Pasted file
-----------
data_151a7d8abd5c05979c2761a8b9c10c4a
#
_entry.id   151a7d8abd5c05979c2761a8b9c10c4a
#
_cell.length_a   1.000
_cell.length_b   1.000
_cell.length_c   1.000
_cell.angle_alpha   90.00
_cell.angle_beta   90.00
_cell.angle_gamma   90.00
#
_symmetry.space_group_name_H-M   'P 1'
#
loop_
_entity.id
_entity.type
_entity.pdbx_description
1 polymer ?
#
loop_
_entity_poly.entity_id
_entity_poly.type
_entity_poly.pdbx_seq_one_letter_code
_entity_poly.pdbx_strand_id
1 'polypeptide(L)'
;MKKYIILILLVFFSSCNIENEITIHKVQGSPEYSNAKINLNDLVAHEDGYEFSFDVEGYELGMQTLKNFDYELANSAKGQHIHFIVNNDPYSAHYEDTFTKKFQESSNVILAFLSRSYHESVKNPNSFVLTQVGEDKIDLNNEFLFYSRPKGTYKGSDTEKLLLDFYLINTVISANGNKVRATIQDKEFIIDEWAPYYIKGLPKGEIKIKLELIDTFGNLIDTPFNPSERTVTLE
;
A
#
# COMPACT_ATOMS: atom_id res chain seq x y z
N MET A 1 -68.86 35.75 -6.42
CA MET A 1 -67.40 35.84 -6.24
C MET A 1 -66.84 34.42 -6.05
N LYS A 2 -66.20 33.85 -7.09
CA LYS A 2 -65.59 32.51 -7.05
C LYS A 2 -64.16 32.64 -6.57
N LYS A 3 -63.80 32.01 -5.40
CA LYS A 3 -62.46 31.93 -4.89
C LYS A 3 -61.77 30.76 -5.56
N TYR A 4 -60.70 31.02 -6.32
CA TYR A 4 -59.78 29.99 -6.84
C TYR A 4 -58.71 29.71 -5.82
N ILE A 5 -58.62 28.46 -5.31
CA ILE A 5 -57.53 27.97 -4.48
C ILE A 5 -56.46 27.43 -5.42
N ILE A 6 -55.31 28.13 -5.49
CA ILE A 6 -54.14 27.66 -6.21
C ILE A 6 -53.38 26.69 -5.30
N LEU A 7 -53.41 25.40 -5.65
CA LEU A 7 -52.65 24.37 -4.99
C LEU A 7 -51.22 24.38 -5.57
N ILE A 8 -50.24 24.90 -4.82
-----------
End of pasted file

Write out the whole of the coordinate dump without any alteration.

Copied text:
data_151a7d8abd5c05979c2761a8b9c10c4a
#
_entry.id   151a7d8abd5c05979c2761a8b9c10c4a
#
_cell.length_a   1.000
_cell.length_b   1.000
_cell.length_c   1.000
_cell.angle_alpha   90.00
_cell.angle_beta   90.00
_cell.angle_gamma   90.00
#
_symmetry.space_group_name_H-M   'P 1'
#
loop_
_entity.id
_entity.type
_entity.pdbx_description
1 polymer ?
#
loop_
_entity_poly.entity_id
_entity_poly.type
_entity_poly.pdbx_seq_one_letter_code
_entity_poly.pdbx_strand_id
1 'polypeptide(L)'
;MKKYIILILLVFFSSCNIENEITIHKVQGSPEYSNAKINLNDLVAHEDGYEFSFDVEGYELGMQTLKNFDYELANSAKGQHIHFIVNNDPYSAHYEDTFTKKFQESSNVILAFLSRSYHESVKNPNSFVLTQVGEDKIDLNNEFLFYSRPKGTYKGSDTEKLLLDFYLINTVISANGNKVRATIQDKEFIIDEWAPYYIKGLPKGEIKIKLELIDTFGNLIDTPFNPSERTVTLE
;
A
#
# COMPACT_ATOMS: atom_id res chain seq x y z
N MET A 1 -68.86 35.75 -6.42
CA MET A 1 -67.40 35.84 -6.24
C MET A 1 -66.84 34.42 -6.05
N LYS A 2 -66.20 33.85 -7.09
CA LYS A 2 -65.59 32.51 -7.05
C LYS A 2 -64.16 32.64 -6.57
N LYS A 3 -63.80 32.01 -5.40
CA LYS A 3 -62.46 31.93 -4.89
C LYS A 3 -61.77 30.76 -5.56
N TYR A 4 -60.70 31.02 -6.32
CA TYR A 4 -59.78 29.99 -6.84
C TYR A 4 -58.71 29.71 -5.82
N ILE A 5 -58.62 28.46 -5.31
CA ILE A 5 -57.53 27.97 -4.48
C ILE A 5 -56.46 27.43 -5.42
N ILE A 6 -55.31 28.13 -5.49
CA ILE A 6 -54.14 27.66 -6.21
C ILE A 6 -53.38 26.69 -5.30
N LEU A 7 -53.41 25.40 -5.65
CA LEU A 7 -52.65 24.37 -4.99
C LEU A 7 -51.22 24.38 -5.57
N ILE A 8 -50.24 24.90 -4.82